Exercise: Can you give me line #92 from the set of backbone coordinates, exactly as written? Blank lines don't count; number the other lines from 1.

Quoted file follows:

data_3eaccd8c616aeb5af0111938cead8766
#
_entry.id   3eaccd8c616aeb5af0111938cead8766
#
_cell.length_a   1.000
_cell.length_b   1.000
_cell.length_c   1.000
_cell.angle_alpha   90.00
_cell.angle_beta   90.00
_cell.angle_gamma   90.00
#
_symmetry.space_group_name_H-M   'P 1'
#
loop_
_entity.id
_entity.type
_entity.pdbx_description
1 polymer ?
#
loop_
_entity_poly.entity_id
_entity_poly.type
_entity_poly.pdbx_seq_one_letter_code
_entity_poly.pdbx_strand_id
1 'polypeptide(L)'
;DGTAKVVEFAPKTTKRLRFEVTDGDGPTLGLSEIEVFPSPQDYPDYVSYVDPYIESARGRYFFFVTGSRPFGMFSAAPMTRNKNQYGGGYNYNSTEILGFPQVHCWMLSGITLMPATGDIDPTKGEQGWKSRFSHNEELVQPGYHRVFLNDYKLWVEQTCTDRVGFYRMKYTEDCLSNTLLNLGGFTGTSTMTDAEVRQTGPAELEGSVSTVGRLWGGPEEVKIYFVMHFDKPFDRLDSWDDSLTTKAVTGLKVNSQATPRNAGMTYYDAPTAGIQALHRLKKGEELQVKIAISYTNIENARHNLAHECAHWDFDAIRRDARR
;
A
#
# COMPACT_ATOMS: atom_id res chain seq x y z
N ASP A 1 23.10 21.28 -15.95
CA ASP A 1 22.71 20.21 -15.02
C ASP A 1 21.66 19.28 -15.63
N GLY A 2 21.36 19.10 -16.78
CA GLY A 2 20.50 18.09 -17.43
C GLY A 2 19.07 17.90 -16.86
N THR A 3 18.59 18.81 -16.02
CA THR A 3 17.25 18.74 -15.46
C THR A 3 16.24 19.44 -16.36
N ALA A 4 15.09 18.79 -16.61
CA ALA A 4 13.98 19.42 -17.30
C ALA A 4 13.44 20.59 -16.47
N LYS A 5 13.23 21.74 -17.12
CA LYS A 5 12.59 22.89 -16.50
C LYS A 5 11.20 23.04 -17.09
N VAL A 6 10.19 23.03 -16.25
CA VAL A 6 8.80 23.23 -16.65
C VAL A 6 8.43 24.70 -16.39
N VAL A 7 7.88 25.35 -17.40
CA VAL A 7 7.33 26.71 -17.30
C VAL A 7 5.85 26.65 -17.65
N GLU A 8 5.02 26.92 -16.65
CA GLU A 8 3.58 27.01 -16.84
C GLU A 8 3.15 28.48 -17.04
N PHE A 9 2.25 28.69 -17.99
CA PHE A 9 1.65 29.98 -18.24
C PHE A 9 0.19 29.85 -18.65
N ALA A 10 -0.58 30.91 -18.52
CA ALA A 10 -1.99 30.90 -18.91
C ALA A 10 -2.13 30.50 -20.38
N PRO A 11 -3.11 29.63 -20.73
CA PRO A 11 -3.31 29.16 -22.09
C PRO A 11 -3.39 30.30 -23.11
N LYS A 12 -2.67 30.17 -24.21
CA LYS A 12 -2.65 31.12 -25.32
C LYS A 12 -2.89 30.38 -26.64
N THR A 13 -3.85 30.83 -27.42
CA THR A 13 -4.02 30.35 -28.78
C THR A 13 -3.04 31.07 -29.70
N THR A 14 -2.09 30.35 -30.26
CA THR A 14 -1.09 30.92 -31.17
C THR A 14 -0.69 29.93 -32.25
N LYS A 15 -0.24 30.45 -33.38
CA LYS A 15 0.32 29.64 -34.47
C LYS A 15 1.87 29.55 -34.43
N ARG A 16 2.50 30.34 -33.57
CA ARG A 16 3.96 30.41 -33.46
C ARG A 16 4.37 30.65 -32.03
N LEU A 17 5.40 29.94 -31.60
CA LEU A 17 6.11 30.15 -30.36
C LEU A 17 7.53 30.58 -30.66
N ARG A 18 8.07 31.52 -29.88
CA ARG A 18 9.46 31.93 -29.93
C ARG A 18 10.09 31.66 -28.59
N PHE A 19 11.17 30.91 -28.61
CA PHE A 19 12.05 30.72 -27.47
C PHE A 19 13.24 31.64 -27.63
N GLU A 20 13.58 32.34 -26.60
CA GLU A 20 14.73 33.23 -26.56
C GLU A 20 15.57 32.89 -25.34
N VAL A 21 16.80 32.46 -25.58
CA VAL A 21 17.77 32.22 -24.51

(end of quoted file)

CA VAL A 21 17.77 32.22 -24.51